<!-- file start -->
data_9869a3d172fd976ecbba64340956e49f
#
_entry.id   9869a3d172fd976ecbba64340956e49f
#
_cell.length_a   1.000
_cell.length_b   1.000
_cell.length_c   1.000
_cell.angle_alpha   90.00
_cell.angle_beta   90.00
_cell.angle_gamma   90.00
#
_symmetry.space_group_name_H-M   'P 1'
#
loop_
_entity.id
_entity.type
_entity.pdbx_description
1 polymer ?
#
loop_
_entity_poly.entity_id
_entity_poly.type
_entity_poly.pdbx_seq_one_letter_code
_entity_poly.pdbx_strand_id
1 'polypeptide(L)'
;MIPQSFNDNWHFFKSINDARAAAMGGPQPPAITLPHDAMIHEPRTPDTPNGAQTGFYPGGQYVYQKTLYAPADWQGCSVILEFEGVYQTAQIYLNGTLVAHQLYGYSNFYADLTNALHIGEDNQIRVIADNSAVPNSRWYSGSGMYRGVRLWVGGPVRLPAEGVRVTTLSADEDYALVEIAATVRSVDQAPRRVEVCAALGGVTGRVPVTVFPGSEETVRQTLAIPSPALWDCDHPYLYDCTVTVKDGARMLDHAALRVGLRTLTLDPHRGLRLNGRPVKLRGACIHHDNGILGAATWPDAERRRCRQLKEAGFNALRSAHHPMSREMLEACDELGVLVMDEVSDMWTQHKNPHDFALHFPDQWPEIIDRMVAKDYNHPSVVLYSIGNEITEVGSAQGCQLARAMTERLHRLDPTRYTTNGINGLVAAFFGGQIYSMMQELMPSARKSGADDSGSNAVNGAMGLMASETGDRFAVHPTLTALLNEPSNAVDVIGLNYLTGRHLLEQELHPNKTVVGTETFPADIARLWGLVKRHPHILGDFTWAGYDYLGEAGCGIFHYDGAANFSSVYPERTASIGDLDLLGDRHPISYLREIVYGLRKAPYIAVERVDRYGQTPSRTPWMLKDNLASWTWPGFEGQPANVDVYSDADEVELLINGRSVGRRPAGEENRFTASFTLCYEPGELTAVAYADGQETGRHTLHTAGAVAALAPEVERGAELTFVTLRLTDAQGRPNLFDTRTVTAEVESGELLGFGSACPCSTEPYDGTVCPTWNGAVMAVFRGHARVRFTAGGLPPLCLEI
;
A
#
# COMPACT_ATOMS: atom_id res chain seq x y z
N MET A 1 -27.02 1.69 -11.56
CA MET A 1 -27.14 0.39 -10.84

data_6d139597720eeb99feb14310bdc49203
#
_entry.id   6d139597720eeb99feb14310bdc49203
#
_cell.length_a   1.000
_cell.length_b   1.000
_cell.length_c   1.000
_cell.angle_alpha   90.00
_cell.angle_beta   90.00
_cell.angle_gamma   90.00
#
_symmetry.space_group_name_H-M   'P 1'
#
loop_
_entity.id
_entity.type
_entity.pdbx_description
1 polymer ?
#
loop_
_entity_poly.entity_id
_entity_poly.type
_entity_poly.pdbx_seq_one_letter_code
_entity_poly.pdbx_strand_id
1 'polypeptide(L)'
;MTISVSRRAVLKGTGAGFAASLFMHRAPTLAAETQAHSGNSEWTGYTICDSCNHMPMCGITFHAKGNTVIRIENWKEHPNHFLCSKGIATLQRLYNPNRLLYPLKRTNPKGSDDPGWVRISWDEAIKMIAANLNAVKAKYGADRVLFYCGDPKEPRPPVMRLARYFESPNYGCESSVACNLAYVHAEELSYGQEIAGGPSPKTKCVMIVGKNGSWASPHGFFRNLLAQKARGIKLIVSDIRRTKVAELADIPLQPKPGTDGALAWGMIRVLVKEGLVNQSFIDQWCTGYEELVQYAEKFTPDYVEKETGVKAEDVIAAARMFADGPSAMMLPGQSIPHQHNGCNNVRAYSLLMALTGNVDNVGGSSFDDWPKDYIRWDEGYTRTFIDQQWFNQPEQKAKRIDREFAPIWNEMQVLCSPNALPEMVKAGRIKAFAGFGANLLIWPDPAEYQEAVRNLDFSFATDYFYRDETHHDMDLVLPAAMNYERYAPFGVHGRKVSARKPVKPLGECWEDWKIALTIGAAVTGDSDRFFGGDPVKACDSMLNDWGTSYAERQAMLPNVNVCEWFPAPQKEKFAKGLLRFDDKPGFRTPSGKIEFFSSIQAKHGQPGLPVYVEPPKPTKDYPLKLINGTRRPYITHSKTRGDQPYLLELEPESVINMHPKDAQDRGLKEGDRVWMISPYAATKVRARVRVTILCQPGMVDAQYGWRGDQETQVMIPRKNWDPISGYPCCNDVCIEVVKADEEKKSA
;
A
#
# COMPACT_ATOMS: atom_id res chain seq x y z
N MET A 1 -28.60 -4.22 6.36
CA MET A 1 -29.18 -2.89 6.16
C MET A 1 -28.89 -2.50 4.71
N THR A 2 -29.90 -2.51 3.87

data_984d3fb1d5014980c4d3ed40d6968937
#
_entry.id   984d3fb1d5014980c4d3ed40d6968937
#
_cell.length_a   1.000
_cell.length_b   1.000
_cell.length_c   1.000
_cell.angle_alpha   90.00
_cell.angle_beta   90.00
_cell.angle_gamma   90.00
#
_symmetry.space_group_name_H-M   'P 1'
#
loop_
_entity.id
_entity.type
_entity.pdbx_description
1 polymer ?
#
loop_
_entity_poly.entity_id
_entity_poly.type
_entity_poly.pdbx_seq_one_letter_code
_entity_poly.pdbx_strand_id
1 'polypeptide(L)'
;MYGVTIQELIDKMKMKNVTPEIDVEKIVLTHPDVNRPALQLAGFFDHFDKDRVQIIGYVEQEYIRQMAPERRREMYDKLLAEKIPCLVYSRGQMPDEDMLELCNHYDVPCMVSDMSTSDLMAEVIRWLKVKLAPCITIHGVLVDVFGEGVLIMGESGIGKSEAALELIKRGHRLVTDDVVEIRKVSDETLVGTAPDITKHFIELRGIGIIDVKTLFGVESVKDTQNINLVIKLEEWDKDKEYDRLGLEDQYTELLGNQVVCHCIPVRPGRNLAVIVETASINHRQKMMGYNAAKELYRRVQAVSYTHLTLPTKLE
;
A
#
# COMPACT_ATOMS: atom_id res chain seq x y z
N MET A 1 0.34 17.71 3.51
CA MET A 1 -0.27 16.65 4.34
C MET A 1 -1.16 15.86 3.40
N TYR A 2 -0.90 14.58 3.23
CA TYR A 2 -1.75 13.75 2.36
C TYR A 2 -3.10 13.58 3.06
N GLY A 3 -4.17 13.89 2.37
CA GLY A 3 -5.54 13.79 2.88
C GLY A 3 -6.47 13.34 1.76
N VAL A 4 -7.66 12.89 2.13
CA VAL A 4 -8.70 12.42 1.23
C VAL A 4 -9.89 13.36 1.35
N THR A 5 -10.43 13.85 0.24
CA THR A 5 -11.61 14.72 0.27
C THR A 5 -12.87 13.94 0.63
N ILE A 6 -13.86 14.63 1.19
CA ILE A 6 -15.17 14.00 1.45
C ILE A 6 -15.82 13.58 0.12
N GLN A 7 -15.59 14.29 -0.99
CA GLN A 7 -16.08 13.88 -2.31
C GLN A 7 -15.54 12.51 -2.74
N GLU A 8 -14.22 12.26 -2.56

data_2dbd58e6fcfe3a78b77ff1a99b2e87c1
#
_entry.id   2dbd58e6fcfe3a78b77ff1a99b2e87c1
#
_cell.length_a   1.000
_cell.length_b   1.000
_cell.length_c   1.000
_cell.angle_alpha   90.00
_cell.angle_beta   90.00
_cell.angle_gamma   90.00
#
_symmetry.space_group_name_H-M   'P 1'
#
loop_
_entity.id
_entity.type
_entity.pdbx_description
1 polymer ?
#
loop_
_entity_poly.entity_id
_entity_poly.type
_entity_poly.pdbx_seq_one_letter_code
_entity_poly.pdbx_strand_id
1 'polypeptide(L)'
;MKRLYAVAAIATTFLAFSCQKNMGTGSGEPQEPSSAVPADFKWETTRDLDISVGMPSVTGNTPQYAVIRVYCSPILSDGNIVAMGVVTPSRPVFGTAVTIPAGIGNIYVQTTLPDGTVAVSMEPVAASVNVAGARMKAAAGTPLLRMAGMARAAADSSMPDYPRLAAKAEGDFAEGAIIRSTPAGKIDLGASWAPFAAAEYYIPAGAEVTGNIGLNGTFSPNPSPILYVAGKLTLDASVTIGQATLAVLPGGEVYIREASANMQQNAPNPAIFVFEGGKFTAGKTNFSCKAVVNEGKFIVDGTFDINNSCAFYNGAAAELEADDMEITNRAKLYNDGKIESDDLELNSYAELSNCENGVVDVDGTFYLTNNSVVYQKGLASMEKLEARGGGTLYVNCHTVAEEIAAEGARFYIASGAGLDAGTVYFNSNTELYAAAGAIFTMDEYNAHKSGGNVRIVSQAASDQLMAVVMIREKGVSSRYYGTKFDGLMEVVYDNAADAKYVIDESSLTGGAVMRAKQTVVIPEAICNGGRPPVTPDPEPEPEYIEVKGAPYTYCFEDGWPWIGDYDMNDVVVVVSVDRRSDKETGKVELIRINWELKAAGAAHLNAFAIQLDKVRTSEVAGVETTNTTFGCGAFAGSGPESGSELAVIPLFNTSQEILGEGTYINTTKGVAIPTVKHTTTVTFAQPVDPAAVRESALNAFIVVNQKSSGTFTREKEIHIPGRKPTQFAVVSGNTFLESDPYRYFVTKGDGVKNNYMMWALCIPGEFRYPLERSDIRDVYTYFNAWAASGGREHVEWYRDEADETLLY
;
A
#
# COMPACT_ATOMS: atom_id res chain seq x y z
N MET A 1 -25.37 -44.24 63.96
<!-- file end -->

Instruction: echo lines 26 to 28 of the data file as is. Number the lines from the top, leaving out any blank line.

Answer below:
;MIPQSFNDNWHFFKSINDARAAAMGGPQPPAITLPHDAMIHEPRTPDTPNGAQTGFYPGGQYVYQKTLYAPADWQGCSVILEFEGVYQTAQIYLNGTLVAHQLYGYSNFYADLTNALHIGEDNQIRVIADNSAVPNSRWYSGSGMYRGVRLWVGGPVRLPAEGVRVTTLSADEDYALVEIAATVRSVDQAPRRVEVCAALGGVTGRVPVTVFPGSEETVRQTLAIPSPALWDCDHPYLYDCTVTVKDGARMLDHAALRVGLRTLTLDPHRGLRLNGRPVKLRGACIHHDNGILGAATWPDAERRRCRQLKEAGFNALRSAHHPMSREMLEACDELGVLVMDEVSDMWTQHKNPHDFALHFPDQWPEIIDRMVAKDYNHPSVVLYSIGNEITEVGSAQGCQLARAMTERLHRLDPTRYTTNGINGLVAAFFGGQIYSMMQELMPSARKSGADDSGSNAVNGAMGLMASETGDRFAVHPTLTALLNEPSNAVDVIGLNYLTGRHLLEQELHPNKTVVGTETFPADIARLWGLVKRHPHILGDFTWAGYDYLGEAGCGIFHYDGAANFSSVYPERTASIGDLDLLGDRHPISYLREIVYGLRKAPYIAVERVDRYGQTPSRTPWMLKDNLASWTWPGFEGQPANVDVYSDADEVELLINGRSVGRRPAGEENRFTASFTLCYEPGELTAVAYADGQETGRHTLHTAGAVAALAPEVERGAELTFVTLRLTDAQGRPNLFDTRTVTAEVESGELLGFGSACPCSTEPYDGTVCPTWNGAVMAVFRGHARVRFTAGGLPPLCLEI
;
A